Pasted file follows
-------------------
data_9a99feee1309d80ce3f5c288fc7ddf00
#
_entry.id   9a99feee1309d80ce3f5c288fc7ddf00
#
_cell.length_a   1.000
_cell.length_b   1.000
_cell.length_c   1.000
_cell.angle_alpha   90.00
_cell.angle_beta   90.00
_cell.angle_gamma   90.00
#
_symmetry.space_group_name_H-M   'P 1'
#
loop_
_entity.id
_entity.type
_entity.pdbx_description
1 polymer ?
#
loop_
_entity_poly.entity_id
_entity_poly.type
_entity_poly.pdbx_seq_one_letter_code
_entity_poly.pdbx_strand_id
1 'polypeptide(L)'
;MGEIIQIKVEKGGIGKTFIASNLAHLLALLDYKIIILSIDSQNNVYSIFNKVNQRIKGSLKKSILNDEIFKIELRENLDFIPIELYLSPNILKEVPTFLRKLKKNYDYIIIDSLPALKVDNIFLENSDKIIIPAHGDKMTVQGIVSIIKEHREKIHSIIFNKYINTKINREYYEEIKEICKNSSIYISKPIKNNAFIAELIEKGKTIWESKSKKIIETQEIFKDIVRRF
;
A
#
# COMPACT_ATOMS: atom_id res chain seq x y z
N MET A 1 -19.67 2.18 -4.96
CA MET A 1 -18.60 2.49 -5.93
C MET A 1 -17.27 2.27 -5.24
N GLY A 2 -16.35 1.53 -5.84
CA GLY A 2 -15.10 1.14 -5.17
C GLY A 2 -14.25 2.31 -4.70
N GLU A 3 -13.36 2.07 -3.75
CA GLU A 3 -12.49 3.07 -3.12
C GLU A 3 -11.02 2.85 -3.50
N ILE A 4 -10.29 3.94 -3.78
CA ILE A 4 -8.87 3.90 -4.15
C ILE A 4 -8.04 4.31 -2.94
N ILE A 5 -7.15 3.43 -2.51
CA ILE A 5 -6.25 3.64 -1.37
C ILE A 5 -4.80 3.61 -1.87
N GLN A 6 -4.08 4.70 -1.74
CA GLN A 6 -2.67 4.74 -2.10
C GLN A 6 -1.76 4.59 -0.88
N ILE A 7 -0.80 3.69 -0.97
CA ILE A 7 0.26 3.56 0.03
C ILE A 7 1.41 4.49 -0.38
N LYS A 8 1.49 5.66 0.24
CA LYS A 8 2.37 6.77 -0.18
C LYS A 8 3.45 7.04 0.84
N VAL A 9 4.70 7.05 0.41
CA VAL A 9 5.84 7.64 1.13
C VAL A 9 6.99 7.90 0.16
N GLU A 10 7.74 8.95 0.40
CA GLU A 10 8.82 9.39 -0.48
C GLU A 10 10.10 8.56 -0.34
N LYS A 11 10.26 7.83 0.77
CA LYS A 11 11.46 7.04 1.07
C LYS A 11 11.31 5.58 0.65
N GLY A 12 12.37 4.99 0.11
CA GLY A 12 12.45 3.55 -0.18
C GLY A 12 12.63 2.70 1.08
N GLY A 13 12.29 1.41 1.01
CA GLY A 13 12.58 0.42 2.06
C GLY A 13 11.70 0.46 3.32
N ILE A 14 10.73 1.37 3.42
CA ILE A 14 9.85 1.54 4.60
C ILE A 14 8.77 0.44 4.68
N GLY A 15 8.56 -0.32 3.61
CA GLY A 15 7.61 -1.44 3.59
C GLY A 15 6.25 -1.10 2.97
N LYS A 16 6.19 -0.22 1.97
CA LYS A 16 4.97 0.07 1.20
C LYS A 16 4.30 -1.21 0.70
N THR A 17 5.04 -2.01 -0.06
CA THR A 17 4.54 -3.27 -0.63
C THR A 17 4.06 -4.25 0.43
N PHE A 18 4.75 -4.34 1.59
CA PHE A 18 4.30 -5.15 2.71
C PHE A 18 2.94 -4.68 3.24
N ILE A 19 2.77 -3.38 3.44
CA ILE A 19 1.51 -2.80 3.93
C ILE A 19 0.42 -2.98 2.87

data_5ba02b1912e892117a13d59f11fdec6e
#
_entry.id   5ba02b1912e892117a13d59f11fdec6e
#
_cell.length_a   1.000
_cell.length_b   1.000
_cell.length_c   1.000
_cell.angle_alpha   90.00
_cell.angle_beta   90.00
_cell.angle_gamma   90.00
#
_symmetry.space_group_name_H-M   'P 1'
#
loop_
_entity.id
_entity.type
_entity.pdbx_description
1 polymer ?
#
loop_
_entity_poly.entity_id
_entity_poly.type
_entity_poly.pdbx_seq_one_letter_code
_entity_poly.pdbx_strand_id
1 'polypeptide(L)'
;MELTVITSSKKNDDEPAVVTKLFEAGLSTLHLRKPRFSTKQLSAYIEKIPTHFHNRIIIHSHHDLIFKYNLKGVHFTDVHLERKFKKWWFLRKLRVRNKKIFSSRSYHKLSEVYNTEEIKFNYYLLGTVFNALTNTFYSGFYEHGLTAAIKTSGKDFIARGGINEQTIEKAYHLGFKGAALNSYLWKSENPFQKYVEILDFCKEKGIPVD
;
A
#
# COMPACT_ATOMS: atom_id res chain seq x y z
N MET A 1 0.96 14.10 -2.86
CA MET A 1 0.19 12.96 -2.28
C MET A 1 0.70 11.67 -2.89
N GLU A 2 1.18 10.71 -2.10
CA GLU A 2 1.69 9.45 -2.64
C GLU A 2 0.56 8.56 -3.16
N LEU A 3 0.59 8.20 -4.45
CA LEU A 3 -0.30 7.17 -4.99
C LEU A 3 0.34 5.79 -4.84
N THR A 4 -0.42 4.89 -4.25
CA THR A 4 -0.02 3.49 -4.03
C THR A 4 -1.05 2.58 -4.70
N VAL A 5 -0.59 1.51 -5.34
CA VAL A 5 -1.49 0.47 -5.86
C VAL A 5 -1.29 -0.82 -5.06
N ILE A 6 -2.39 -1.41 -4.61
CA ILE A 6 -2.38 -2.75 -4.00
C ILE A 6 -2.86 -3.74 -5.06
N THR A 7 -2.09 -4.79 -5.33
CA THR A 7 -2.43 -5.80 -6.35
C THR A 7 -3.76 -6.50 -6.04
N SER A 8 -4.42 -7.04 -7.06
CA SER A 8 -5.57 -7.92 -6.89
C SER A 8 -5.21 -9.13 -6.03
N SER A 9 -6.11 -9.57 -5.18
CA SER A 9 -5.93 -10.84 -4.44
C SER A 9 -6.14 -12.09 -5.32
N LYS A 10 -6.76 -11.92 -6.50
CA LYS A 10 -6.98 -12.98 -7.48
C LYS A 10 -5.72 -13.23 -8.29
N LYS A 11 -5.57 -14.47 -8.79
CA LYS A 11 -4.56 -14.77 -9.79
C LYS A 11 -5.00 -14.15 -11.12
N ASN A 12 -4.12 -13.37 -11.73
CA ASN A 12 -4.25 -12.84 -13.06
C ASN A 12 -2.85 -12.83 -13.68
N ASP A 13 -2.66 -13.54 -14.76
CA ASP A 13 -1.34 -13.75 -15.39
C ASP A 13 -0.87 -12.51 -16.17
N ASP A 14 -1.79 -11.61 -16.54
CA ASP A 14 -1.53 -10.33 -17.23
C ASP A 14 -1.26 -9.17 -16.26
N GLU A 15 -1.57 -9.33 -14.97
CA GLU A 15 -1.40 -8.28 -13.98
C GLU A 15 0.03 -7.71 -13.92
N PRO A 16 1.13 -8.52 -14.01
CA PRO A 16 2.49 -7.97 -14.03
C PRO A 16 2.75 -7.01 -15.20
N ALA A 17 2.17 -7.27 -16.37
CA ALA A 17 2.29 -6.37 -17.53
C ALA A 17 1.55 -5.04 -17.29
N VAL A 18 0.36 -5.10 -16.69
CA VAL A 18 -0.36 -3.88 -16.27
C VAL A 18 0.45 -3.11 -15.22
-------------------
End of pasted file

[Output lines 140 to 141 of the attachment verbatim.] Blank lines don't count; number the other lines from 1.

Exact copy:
CA SER A 8 -5.57 -7.92 -6.89
C SER A 8 -5.21 -9.13 -6.03